Wednesday, July 28, 2010

Day 111: If only crime paid.....

The crime screenplay that I’ve been working on, has to go on hold, maybe not for long, but a paying customer and a prospective customer have walked through the door of my ‘business’ and I have to turn my attention to them.

I’ve pressed the pause buton on where I’m at with the crime screenplay known as Jerusalem, but I will get back to it shortly as the paid work is only temporary.

A friend has asked me to look at a true-life incident that happened to his ancestors, over one hundred and fifty years ago, and advise/guide him as to whether I think there is the potential for a film, television or maybe a documentary piece in it? My reflex action was to stretch my hand out no further than eighteen inches in front of me and pluck a book that sits in the row of texts on my desk: ‘The Art of Adaptation: Turning Fact and Fiction into Film’ by Linda Seger.

Linda Seger is a another highly regarded and widely published script consultant, who has been plying her trade (in the USA) since 1981, the author of many works, most notably ‘Making a Good Script Great’, but this volume of hers on the highways and byways of adaptation is a well-thumbed text of mine.

The sub-heading of the book is ‘How to transform novels, plays and true-life stories into screenplays’. In the first part of the book, the author explores why literature, theatre , the true-life story and another film may resist adaptation. The second part deals with “creating the second original” and in the third part, Ms Seger gets her hands on the legal entrails - optioning, purchasing agreements, sourcing rights - in regard to the business side of the business of adapting.

This is book is being used, doubly so, by me at the moment as a twenty-year pursuit of the rights to a piece of work that I’ve been chasing is hotting up, with a flurry of emails going backwards and forwards between my humble abode and The Strand in London. Residing within a building halfway down The Strand (coloured red on the Monopoly board, between Trafalgar Square and the Law Courts) is a company that looks after the estate of a creative genius, no less, who now, some years passed on/over/away/ beyond, has left a canon of work behind, one piece of which I’ve been hankering after to adapt for the cinema screen since the late 1980’s.

The chase began in earnest back in 2002 or 2003 when I first picked up the phone and called London to make a general enquiry about the availibility of the film rights for the “piece in question”. Eventually speaking to the right person, both of us were suitably surprised to learn that no one had ever enquired after the film rights to this "piece". Over the years in between, the trail has blown hot and cold as that person left the company and a newbee replaced him and then the structure of the whole company that I was dealing with changed and, just like this week, something else came along and distracted me and only in then last few months have I been able to get back to it.

But again, like the modest commission that I am working on for the friend, Linda Seger’s book has been the greatest of road maps helping me through making a request for an option agreement that gives me exclusive rights, worldwide, for a period of two or three years in which to develop a screenplay from this wonderful source material and then to see if I can raise interest and finance for an independent production.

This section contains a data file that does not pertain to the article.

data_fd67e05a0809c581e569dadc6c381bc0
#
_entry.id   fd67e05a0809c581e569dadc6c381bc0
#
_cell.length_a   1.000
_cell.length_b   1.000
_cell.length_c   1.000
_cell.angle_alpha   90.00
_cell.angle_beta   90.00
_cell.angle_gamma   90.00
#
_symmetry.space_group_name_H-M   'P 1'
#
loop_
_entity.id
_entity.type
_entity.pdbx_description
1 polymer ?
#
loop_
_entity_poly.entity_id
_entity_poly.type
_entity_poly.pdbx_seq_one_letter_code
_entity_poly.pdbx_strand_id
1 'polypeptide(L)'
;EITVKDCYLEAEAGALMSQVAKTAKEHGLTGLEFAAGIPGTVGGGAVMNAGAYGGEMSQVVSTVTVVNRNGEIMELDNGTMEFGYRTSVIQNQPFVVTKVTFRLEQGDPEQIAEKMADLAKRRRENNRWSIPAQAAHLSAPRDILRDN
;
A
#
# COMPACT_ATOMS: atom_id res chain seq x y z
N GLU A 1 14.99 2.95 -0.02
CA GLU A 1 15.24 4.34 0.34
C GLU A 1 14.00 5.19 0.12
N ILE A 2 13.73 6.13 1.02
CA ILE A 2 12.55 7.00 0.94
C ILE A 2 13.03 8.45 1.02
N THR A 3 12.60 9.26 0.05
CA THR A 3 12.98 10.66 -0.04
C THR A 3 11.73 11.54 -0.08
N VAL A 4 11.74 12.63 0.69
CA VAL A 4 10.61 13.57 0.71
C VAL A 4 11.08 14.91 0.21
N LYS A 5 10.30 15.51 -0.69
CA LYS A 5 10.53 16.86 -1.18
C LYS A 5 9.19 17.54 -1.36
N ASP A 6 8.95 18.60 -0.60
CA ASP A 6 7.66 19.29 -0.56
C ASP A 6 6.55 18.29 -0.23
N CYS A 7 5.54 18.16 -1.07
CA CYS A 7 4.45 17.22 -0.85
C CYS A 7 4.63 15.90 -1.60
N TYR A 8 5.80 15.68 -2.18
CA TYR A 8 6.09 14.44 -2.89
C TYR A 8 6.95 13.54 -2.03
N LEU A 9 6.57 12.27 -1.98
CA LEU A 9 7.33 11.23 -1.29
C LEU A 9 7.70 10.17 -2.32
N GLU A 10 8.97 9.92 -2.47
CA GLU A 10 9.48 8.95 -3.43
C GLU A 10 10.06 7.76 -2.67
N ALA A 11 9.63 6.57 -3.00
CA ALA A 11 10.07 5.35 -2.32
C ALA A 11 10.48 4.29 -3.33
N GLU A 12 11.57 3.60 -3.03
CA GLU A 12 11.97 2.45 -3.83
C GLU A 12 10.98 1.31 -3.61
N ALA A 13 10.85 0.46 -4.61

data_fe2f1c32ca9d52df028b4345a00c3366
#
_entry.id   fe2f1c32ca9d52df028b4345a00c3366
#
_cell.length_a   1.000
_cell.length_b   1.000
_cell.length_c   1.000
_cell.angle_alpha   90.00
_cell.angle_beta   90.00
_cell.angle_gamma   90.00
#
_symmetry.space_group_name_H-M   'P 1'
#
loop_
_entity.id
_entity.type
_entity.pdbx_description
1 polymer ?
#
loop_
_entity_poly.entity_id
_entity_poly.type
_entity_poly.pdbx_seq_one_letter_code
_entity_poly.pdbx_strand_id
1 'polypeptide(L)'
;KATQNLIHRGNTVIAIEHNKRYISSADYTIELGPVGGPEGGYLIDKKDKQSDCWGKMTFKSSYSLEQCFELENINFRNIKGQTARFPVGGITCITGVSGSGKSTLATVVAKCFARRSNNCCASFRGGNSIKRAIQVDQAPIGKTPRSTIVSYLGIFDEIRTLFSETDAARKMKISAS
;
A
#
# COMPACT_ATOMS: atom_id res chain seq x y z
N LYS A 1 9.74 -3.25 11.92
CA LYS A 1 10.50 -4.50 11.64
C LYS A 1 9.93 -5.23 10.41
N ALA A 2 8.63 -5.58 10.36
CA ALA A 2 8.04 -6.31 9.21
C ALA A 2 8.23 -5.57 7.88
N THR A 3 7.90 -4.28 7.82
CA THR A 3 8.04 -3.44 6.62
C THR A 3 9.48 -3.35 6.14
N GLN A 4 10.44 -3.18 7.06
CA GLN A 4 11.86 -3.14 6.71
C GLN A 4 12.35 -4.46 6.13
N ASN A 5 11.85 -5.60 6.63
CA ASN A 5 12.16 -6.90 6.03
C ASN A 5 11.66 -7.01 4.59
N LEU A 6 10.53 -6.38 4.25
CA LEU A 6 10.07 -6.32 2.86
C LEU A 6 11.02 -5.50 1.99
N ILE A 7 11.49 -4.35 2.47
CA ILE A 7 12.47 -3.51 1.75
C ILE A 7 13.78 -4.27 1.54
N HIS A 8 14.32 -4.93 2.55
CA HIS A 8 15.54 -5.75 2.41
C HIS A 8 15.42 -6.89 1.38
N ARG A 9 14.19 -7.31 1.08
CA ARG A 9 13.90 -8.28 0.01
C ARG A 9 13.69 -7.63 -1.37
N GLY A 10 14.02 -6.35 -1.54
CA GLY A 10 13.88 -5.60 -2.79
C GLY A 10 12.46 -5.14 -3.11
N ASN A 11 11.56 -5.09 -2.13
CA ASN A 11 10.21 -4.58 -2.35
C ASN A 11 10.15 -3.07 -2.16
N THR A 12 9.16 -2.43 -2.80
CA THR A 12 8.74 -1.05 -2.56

I will only be able, intially, to offer them a token amount of money (very very little) to secure the option, possibly as little as $100. It seems preposterous to me (and it probably will do to them): $100 for the rights to adapt a work, that in it’s field, is one of the GREAT pieces of the last one hundred years. I am relying on passion and fierce hunger to carry the day (a bit like Agincourt).

So that’s why, I’m having to turn my eye away from a writer’s life of crime, just for the moment, but fear not, we blog on.

Day #111 Tip: Adapt or die
Did I make that pithy little adage up? Sounds like a law of nature to me, I think I’ve stolen it from Charles Darwin or David Attenborough, but there’s surely truth in’t.

Often as I’m trolling along, deeply invested in a piece of work, other more pressing pieces of work will come along that will put meat and drink on my table and keep the roof over my head, this is when the unpaid work has to be put to one side as I work to earn the money that will keep me moving forward over the long haul. Sometimes I believe that some sort of training as a juggler might have been handy, or an apprenticeship as a Chinese plate-spinner, the type that I used to see in variety shows at the end-of-the-pier?

To survive I have found that I have to scratch out a writer’s living whichever way I can, but the bottom line is this: I have to keep writing, I have to keep storytelling.

A friend once posed this question to me: “If you won a few million bucks on the Lotto tomorrow, what would you do? Would you keep writing or would you do what you really want to do?”

Before I share my answer to that question with you, let me raise two points: (1) I do not play the Lotto, because (2) I once heard that you do not significantly increase your chances of winning the Lotto by buying a ticket.

Back to my answer; “If I won millions tomorrow (which in many ways I hope I don’t) , I’d get up and start writing the next day, because that’s what I do and that’s what I really really love doing. Crime is way way more meaningful to me than gambling.

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